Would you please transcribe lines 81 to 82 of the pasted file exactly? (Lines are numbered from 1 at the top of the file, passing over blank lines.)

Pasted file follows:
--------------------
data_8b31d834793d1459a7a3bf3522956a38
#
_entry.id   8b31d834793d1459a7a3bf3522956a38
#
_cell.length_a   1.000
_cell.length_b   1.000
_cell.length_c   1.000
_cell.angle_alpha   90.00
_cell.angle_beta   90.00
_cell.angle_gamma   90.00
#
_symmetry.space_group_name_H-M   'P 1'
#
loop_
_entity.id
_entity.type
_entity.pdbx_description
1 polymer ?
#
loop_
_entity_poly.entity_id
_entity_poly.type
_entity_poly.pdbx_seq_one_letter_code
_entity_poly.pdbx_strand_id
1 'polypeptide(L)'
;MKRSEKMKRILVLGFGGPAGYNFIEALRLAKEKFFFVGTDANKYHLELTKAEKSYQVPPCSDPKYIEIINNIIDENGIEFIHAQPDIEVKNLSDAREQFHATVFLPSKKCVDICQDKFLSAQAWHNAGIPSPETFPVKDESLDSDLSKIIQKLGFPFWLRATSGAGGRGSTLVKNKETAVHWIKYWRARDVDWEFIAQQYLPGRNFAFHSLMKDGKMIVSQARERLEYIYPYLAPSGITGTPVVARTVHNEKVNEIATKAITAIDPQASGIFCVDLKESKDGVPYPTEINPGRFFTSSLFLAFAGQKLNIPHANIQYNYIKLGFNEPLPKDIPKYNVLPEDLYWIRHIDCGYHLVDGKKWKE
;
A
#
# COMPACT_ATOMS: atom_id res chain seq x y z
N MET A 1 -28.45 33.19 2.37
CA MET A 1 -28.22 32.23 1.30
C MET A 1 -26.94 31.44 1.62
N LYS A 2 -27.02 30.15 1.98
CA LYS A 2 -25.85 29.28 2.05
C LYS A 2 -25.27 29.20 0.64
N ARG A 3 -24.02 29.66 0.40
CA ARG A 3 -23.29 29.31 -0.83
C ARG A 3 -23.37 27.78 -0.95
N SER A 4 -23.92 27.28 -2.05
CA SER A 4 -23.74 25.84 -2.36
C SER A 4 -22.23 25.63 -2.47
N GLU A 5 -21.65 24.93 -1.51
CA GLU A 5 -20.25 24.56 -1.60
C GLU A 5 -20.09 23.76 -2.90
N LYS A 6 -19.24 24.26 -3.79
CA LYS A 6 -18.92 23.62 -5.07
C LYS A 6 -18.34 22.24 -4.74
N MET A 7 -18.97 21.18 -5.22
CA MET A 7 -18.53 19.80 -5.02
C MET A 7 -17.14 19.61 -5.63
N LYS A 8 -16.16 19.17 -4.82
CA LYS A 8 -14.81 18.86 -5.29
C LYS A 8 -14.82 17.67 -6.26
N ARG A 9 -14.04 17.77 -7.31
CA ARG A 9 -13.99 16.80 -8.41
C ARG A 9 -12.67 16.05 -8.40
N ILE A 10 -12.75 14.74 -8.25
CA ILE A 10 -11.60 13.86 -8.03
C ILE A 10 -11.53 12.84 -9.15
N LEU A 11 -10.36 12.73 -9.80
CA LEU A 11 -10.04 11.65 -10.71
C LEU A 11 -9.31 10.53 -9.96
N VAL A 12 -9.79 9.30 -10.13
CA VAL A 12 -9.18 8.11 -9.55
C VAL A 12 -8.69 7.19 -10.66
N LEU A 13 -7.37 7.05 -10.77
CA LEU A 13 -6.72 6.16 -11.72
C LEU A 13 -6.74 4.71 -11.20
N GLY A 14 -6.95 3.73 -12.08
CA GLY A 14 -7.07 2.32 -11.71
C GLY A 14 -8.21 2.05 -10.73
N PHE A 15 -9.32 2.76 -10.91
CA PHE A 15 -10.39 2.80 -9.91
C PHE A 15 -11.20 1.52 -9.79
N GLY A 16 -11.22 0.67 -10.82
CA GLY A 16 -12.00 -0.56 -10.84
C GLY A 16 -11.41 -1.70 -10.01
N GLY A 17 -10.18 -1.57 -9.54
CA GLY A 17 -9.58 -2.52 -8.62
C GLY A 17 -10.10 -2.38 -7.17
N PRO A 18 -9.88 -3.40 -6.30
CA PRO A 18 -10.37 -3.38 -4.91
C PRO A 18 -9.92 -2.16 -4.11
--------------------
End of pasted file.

C GLY A 17 -10.10 -2.38 -7.17
N PRO A 18 -9.88 -3.40 -6.30